One person was killed and two others injured in a Tama County accident in which two pickup trucks collided head-on in the afternoon of Saturday, August 2nd. The accident occurred about three miles east of Traer on Highway 8. Craig Stevens, 55, of Aredale, was pulling an empty horse trailer westbound when, for unknown reasons, the vehicle he was driving crossed the center line. It collided with a pickup driven eastbound by Debra Sells, 56, of Dysart. Ms. Dysart died at the scene. Mr. Stevens and his passenger, Nancy Stevens, 46, were both injured and were transported to Covenant Medical Center in Waterloo.
Woman killed in head-on collision
Wrong-way drivers are causing deaths in America’s interstate highway system all across the United States. Wrong-way collisions can have several causes and there are things we can do to educate ourselves from being involved in one. With two vehicles traveling towards one another at 70 mph death is almost certain. So what can you do to avoid being in one?
For several months I’ve collected news items on wrong-way collisions and have analyzed where, when and how they occurred. There have been so many that I can only cover the month of July for 2009 and that is enough to provide us with 70 separate wrong-way collisions from hundreds of news stories. From these news reported collisions that here are the general causes and how we can avoid being one of those who die from a wrong-way driver coming towards us at 50 to 70 mph.
About wrong-way drivers
Wrong way drivers present an obvious danger to all motorists on our highways.
The most recent available crash statistics from the National Highway Traffic Safety Administration indicates wrong way drivers are involved in 1.5 percent of all fatal crashes.
Drivers who travel the wrong way on one way highways generally fall into one of our different categories:
Older drivers who easily get confused
Purposeful acts including attempts to commit suicide and criminals attempting to elude the police
Inattentive drivers who mistake an off-ramp for an on-ramp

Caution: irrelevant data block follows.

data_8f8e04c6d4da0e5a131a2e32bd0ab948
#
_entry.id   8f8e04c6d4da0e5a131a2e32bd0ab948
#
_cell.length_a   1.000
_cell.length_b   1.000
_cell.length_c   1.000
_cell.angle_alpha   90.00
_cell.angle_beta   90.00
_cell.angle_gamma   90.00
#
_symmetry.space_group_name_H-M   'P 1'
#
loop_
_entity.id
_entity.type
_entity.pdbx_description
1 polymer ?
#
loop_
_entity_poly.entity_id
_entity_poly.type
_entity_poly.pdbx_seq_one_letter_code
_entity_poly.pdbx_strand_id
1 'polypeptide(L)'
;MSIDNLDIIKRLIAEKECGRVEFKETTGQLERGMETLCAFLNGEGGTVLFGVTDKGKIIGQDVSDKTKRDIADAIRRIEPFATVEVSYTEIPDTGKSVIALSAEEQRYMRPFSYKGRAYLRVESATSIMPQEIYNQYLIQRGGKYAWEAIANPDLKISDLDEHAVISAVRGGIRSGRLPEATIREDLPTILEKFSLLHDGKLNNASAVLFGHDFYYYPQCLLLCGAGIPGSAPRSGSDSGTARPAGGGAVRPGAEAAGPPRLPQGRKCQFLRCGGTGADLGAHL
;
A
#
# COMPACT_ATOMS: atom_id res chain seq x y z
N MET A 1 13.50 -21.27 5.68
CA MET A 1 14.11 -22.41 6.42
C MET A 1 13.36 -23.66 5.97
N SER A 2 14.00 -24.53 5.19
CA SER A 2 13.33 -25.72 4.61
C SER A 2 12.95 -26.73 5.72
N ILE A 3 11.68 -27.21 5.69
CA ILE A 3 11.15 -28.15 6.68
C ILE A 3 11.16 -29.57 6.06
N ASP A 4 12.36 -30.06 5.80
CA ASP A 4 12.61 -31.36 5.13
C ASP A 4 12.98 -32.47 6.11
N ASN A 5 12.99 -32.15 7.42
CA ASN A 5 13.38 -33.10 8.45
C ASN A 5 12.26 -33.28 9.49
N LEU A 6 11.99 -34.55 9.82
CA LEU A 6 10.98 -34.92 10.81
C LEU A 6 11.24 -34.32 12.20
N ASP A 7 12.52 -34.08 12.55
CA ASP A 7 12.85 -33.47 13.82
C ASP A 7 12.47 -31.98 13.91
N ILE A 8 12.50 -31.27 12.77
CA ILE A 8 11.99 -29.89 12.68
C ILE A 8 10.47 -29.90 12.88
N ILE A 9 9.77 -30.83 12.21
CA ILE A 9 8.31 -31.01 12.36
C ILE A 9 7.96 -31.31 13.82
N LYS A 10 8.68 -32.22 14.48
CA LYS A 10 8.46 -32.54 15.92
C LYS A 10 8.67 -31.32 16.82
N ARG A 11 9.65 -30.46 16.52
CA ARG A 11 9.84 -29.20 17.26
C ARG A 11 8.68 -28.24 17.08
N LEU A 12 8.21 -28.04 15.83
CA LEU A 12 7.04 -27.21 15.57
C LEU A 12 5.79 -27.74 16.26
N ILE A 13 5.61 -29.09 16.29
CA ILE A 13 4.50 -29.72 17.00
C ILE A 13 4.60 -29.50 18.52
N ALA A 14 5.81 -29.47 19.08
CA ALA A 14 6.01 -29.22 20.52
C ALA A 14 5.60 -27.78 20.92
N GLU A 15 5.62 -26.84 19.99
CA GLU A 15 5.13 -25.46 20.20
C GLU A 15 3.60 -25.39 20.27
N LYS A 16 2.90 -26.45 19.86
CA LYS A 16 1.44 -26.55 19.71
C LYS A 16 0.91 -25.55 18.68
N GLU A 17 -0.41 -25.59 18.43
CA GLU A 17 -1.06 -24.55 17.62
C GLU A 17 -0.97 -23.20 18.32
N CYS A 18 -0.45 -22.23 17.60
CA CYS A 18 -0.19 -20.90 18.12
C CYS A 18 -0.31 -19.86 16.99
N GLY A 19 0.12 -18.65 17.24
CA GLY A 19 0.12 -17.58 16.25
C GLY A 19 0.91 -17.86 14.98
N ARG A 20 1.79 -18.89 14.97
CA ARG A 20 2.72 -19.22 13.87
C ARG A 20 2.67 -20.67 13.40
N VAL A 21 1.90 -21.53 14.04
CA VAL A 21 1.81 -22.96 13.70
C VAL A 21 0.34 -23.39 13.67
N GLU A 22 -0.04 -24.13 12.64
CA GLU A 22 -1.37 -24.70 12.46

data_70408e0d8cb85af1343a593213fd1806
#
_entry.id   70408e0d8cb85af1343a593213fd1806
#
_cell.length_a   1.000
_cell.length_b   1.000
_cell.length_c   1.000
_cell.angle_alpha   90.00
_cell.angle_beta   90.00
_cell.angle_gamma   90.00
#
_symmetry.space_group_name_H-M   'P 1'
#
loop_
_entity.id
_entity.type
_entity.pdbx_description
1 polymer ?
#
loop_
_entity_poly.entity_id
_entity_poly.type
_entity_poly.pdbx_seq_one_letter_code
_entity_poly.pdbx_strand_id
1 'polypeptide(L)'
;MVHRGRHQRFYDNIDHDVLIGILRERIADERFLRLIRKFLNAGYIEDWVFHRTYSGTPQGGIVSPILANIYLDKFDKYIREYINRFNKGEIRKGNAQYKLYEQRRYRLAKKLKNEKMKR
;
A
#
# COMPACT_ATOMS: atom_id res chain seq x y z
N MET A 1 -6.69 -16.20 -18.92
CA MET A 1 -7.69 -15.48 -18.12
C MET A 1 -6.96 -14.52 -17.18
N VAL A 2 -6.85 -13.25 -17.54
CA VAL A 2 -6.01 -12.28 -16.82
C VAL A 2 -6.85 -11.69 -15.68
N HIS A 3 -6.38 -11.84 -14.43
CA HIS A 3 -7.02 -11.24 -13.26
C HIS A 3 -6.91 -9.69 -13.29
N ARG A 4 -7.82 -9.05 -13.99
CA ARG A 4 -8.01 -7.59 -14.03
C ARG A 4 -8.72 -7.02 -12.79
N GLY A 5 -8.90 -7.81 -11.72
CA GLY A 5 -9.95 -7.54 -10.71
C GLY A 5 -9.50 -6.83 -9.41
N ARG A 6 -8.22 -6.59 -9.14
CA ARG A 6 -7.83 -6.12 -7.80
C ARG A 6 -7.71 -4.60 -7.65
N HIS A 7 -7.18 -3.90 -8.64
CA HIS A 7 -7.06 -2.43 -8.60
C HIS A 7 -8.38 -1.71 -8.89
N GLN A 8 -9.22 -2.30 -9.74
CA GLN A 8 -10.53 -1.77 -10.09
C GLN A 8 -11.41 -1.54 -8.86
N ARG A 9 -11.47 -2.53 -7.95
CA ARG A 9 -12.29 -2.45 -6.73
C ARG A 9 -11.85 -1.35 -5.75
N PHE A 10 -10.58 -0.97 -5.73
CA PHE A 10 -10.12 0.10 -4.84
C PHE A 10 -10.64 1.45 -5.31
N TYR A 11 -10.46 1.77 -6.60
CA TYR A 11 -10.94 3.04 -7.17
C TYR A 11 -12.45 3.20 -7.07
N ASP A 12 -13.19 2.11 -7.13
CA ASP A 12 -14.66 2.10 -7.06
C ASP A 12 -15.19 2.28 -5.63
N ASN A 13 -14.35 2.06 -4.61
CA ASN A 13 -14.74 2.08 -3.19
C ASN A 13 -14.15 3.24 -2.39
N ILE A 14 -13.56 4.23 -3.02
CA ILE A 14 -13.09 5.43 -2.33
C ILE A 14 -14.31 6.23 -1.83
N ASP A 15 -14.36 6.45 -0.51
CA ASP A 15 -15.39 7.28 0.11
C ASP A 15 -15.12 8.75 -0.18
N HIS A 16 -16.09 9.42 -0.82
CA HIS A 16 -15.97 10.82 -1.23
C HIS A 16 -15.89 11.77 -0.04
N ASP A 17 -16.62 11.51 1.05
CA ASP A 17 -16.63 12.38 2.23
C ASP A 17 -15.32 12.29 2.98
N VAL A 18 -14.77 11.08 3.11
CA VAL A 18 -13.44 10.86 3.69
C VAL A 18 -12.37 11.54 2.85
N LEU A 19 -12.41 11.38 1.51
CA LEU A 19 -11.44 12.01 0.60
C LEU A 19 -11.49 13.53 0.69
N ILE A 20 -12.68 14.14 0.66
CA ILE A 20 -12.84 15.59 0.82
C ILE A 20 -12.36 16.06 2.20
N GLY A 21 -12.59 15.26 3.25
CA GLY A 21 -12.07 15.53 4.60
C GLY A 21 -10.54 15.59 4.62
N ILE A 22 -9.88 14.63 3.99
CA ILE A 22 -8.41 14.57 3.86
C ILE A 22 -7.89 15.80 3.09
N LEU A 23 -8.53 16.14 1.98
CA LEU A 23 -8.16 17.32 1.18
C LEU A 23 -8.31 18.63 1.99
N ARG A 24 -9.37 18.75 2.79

Mental defect or disease
Prescription drug intoxication
GPS providing incorrect, inaccurate or confusing information
Safety tips and information related to wrong way driver situations:
Watch far ahead for signs of a possible wrong way driver, looking for signs similar to pending problems or developing emergency situations such as other traffic braking or swerving to avoid something, or the obvious - headlights coming in the opposite direction.
Caution against driving long periods in the left lane on freeways, especially on curves and over a hill or any rise in the road where you aren’t able to clearly see ahead.
Be aware that wrong way drivers usually drive in the passing lane believing they are actually on a two-lane highway.
- The most common types of wrong way crashes are head-on or sideswipe crashes.
What should you do if you see a wrong-way driver?
· Get to the shoulder and stop.
· If you can’t get to the shoulder, slow down and attempt to safely stop your vehicle by pulling to the right.
· Sound your horn.
· Put on your lights and flash the high beams.
· Call 9-1-1.
· Before getting in the car wear your seat belts.
· Drive in the right hand lane of travel on the Interstate.
· When passing or coming to the crest of a hill look ahead for a wrong-way driver making sure the lane is clear.
· Assume when in the left hand lane of a divided highway that you may come upon a wrong-way driver.
· When driving on a divided highway stay vigilant and pay attention to what is ahead of you. Avoid allowing distractions to take your attention off the road ahead.
How can drivers avoid wrong-way driving?
· Don’t drive drunk.
· When coming to a divided highway come to a complete stop, look at and read the signs, making sure you know which way to go.
· Don’t allow vehicles to the rear to rush you.
· Stay off the telephone when driving.
· Don’t allow distractions to interfere with being vigilant about your driving.
· If you’re a young driver, don’t drive when the other passengers are a distraction.
· If you’re an elderly driver, get evaluated once a year to see if your senses and skill level allow you to safely drive. Don’t be so stubborn about giving up your driver’s license that you ignore the signs of perception difficulties. Invest in and use a GPS.